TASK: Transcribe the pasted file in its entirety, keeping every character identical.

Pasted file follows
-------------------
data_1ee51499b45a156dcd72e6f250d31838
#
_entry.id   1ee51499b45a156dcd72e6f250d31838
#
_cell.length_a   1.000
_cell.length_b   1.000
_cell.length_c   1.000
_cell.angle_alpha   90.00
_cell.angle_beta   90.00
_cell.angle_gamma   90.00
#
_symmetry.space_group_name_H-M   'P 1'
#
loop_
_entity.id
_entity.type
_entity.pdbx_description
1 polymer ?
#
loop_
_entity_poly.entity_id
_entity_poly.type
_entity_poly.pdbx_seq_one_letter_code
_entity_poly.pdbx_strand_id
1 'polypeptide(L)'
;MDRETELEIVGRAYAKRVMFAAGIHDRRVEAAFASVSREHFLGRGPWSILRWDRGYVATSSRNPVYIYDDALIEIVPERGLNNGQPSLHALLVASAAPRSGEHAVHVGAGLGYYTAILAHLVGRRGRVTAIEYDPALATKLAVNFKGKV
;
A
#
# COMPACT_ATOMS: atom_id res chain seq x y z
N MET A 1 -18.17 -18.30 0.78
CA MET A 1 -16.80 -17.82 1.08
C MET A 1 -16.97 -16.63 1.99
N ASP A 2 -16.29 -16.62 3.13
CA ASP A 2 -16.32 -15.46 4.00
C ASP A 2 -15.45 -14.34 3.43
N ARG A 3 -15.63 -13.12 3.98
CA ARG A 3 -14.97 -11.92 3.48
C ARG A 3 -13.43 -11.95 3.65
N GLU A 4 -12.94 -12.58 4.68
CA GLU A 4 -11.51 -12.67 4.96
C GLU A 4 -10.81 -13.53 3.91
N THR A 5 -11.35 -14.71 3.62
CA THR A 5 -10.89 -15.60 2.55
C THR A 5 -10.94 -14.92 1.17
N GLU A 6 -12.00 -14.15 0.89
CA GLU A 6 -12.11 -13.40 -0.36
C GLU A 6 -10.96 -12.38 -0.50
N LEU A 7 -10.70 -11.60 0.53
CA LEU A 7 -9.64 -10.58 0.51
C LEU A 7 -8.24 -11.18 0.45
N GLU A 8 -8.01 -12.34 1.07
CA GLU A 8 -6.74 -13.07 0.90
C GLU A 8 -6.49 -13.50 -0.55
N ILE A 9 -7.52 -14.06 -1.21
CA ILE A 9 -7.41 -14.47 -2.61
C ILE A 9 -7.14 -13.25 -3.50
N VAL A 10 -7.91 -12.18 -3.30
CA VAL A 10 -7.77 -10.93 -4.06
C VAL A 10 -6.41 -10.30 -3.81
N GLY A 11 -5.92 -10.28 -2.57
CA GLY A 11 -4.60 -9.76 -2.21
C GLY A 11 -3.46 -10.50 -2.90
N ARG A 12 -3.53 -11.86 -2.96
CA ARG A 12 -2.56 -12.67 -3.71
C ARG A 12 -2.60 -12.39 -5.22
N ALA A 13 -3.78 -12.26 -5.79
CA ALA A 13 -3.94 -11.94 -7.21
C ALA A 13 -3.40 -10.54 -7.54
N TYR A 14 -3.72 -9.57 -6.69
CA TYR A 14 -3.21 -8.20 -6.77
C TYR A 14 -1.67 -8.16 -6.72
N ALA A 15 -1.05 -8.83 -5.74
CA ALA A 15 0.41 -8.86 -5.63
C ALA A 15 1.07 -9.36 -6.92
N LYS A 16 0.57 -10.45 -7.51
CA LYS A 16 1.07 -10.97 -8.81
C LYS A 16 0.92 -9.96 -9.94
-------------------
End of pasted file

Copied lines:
data_1ee51499b45a156dcd72e6f250d31838
#
_entry.id   1ee51499b45a156dcd72e6f250d31838
#
_cell.length_a   1.000
_cell.length_b   1.000
_cell.length_c   1.000
_cell.angle_alpha   90.00
_cell.angle_beta   90.00
_cell.angle_gamma   90.00
#
_symmetry.space_group_name_H-M   'P 1'
#
loop_
_entity.id
_entity.type
_entity.pdbx_description
1 polymer ?
#
loop_
_entity_poly.entity_id
_entity_poly.type
_entity_poly.pdbx_seq_one_letter_code
_entity_poly.pdbx_strand_id
1 'polypeptide(L)'
;MDRETELEIVGRAYAKRVMFAAGIHDRRVEAAFASVSREHFLGRGPWSILRWDRGYVATSSRNPVYIYDDALIEIVPERGLNNGQPSLHALLVASAAPRSGEHAVHVGAGLGYYTAILAHLVGRRGRVTAIEYDPALATKLAVNFKGKV
;
A
#
# COMPACT_ATOMS: atom_id res chain seq x y z
N MET A 1 -18.17 -18.30 0.78
CA MET A 1 -16.80 -17.82 1.08
C MET A 1 -16.97 -16.63 1.99
N ASP A 2 -16.29 -16.62 3.13
CA ASP A 2 -16.32 -15.46 4.00
C ASP A 2 -15.45 -14.34 3.43
N ARG A 3 -15.63 -13.12 3.98
CA ARG A 3 -14.97 -11.92 3.48
C ARG A 3 -13.43 -11.95 3.65
N GLU A 4 -12.94 -12.58 4.68
CA GLU A 4 -11.51 -12.67 4.96
C GLU A 4 -10.81 -13.53 3.91
N THR A 5 -11.35 -14.71 3.62
CA THR A 5 -10.89 -15.60 2.55
C THR A 5 -10.94 -14.92 1.17
N GLU A 6 -12.00 -14.15 0.89
CA GLU A 6 -12.11 -13.40 -0.36
C GLU A 6 -10.96 -12.38 -0.50
N LEU A 7 -10.70 -11.60 0.53
CA LEU A 7 -9.64 -10.58 0.51
C LEU A 7 -8.24 -11.18 0.45
N GLU A 8 -8.01 -12.34 1.07
CA GLU A 8 -6.74 -13.07 0.90
C GLU A 8 -6.49 -13.50 -0.55
N ILE A 9 -7.52 -14.06 -1.21
CA ILE A 9 -7.41 -14.47 -2.61
C ILE A 9 -7.14 -13.25 -3.50
N VAL A 10 -7.91 -12.18 -3.30
CA VAL A 10 -7.77 -10.93 -4.06
C VAL A 10 -6.41 -10.30 -3.81
N GLY A 11 -5.92 -10.28 -2.57
CA GLY A 11 -4.60 -9.76 -2.21
C GLY A 11 -3.46 -10.50 -2.90
N ARG A 12 -3.53 -11.86 -2.96
CA ARG A 12 -2.56 -12.67 -3.71
C ARG A 12 -2.60 -12.39 -5.22
N ALA A 13 -3.78 -12.26 -5.79
CA ALA A 13 -3.94 -11.94 -7.21
C ALA A 13 -3.40 -10.54 -7.54
N TYR A 14 -3.72 -9.57 -6.69
CA TYR A 14 -3.21 -8.20 -6.77
C TYR A 14 -1.67 -8.16 -6.72
N ALA A 15 -1.05 -8.83 -5.74
CA ALA A 15 0.41 -8.86 -5.63
C ALA A 15 1.07 -9.36 -6.92
N LYS A 16 0.57 -10.45 -7.51
CA LYS A 16 1.07 -10.97 -8.81
C LYS A 16 0.92 -9.96 -9.94